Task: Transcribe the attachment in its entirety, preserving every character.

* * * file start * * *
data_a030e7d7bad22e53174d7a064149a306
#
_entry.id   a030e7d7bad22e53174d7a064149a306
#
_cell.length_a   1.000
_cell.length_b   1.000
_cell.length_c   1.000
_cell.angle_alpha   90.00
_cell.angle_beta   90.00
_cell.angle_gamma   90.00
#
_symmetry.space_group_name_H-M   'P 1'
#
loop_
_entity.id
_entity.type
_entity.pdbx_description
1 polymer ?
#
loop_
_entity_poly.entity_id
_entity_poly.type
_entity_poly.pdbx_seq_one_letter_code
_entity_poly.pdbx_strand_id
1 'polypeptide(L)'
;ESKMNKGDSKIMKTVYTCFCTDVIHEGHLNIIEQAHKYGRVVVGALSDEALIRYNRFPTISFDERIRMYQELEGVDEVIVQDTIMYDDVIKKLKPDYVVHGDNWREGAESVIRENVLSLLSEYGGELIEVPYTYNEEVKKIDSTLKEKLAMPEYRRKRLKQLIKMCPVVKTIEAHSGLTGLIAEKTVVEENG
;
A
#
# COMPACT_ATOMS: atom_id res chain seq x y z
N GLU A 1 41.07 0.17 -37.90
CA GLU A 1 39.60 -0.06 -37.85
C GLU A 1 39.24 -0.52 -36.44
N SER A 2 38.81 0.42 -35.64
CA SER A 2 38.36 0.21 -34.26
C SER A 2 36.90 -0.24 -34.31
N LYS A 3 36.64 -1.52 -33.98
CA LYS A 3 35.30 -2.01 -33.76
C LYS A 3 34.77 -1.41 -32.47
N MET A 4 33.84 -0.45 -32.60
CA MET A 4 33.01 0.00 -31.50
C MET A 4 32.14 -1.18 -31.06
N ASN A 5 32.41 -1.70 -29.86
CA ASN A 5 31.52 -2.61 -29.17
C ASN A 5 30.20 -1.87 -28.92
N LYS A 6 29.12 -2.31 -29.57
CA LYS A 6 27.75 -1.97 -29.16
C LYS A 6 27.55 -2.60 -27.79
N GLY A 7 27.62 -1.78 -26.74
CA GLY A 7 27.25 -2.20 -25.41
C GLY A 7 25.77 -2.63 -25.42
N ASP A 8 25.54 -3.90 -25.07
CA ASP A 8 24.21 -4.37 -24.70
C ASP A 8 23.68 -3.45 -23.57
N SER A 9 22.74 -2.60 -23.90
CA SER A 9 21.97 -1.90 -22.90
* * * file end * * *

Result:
data_a030e7d7bad22e53174d7a064149a306
#
_entry.id   a030e7d7bad22e53174d7a064149a306
#
_cell.length_a   1.000
_cell.length_b   1.000
_cell.length_c   1.000
_cell.angle_alpha   90.00
_cell.angle_beta   90.00
_cell.angle_gamma   90.00
#
_symmetry.space_group_name_H-M   'P 1'
#
loop_
_entity.id
_entity.type
_entity.pdbx_description
1 polymer ?
#
loop_
_entity_poly.entity_id
_entity_poly.type
_entity_poly.pdbx_seq_one_letter_code
_entity_poly.pdbx_strand_id
1 'polypeptide(L)'
;ESKMNKGDSKIMKTVYTCFCTDVIHEGHLNIIEQAHKYGRVVVGALSDEALIRYNRFPTISFDERIRMYQELEGVDEVIVQDTIMYDDVIKKLKPDYVVHGDNWREGAESVIRENVLSLLSEYGGELIEVPYTYNEEVKKIDSTLKEKLAMPEYRRKRLKQLIKMCPVVKTIEAHSGLTGLIAEKTVVEENG
;
A
#
# COMPACT_ATOMS: atom_id res chain seq x y z
N GLU A 1 41.07 0.17 -37.90
CA GLU A 1 39.60 -0.06 -37.85
C GLU A 1 39.24 -0.52 -36.44
N SER A 2 38.81 0.42 -35.64
CA SER A 2 38.36 0.21 -34.26
C SER A 2 36.90 -0.24 -34.31
N LYS A 3 36.64 -1.52 -33.98
CA LYS A 3 35.30 -2.01 -33.76
C LYS A 3 34.77 -1.41 -32.47
N MET A 4 33.84 -0.45 -32.60
CA MET A 4 33.01 0.00 -31.50
C MET A 4 32.14 -1.18 -31.06
N ASN A 5 32.41 -1.70 -29.86
CA ASN A 5 31.52 -2.61 -29.17
C ASN A 5 30.20 -1.87 -28.92
N LYS A 6 29.12 -2.31 -29.57
CA LYS A 6 27.75 -1.97 -29.16
C LYS A 6 27.55 -2.60 -27.79
N GLY A 7 27.62 -1.78 -26.74
CA GLY A 7 27.25 -2.20 -25.41
C GLY A 7 25.77 -2.63 -25.42
N ASP A 8 25.54 -3.90 -25.07
CA ASP A 8 24.21 -4.37 -24.70
C ASP A 8 23.68 -3.45 -23.57
N SER A 9 22.74 -2.60 -23.90
CA SER A 9 21.97 -1.90 -22.90